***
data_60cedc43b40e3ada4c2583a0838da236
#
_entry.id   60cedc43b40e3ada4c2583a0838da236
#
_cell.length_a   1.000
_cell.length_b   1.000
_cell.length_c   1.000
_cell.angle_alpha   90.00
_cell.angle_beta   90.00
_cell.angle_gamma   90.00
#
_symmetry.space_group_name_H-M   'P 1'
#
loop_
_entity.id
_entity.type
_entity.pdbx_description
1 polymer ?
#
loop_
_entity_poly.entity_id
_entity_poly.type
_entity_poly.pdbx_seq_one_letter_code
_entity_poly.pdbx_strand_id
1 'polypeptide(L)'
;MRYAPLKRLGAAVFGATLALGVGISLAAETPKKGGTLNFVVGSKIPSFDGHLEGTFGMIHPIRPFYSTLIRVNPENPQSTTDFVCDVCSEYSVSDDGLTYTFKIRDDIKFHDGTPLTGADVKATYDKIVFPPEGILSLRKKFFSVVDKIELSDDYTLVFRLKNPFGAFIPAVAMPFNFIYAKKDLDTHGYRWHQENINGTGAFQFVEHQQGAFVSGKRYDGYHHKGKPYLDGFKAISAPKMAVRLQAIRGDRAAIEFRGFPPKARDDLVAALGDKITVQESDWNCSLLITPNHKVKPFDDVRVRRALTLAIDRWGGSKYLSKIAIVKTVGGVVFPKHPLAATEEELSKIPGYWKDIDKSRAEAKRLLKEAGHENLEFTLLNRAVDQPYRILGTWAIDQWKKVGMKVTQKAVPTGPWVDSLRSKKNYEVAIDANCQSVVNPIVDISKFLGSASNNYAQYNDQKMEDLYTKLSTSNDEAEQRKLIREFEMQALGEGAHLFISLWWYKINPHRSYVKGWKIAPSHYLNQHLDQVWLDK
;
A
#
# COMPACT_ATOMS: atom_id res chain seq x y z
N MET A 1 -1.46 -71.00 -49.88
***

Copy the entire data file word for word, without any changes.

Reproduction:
data_60cedc43b40e3ada4c2583a0838da236
#
_entry.id   60cedc43b40e3ada4c2583a0838da236
#
_cell.length_a   1.000
_cell.length_b   1.000
_cell.length_c   1.000
_cell.angle_alpha   90.00
_cell.angle_beta   90.00
_cell.angle_gamma   90.00
#
_symmetry.space_group_name_H-M   'P 1'
#
loop_
_entity.id
_entity.type
_entity.pdbx_description
1 polymer ?
#
loop_
_entity_poly.entity_id
_entity_poly.type
_entity_poly.pdbx_seq_one_letter_code
_entity_poly.pdbx_strand_id
1 'polypeptide(L)'
;MRYAPLKRLGAAVFGATLALGVGISLAAETPKKGGTLNFVVGSKIPSFDGHLEGTFGMIHPIRPFYSTLIRVNPENPQSTTDFVCDVCSEYSVSDDGLTYTFKIRDDIKFHDGTPLTGADVKATYDKIVFPPEGILSLRKKFFSVVDKIELSDDYTLVFRLKNPFGAFIPAVAMPFNFIYAKKDLDTHGYRWHQENINGTGAFQFVEHQQGAFVSGKRYDGYHHKGKPYLDGFKAISAPKMAVRLQAIRGDRAAIEFRGFPPKARDDLVAALGDKITVQESDWNCSLLITPNHKVKPFDDVRVRRALTLAIDRWGGSKYLSKIAIVKTVGGVVFPKHPLAATEEELSKIPGYWKDIDKSRAEAKRLLKEAGHENLEFTLLNRAVDQPYRILGTWAIDQWKKVGMKVTQKAVPTGPWVDSLRSKKNYEVAIDANCQSVVNPIVDISKFLGSASNNYAQYNDQKMEDLYTKLSTSNDEAEQRKLIREFEMQALGEGAHLFISLWWYKINPHRSYVKGWKIAPSHYLNQHLDQVWLDK
;
A
#
# COMPACT_ATOMS: atom_id res chain seq x y z
N MET A 1 -1.46 -71.00 -49.88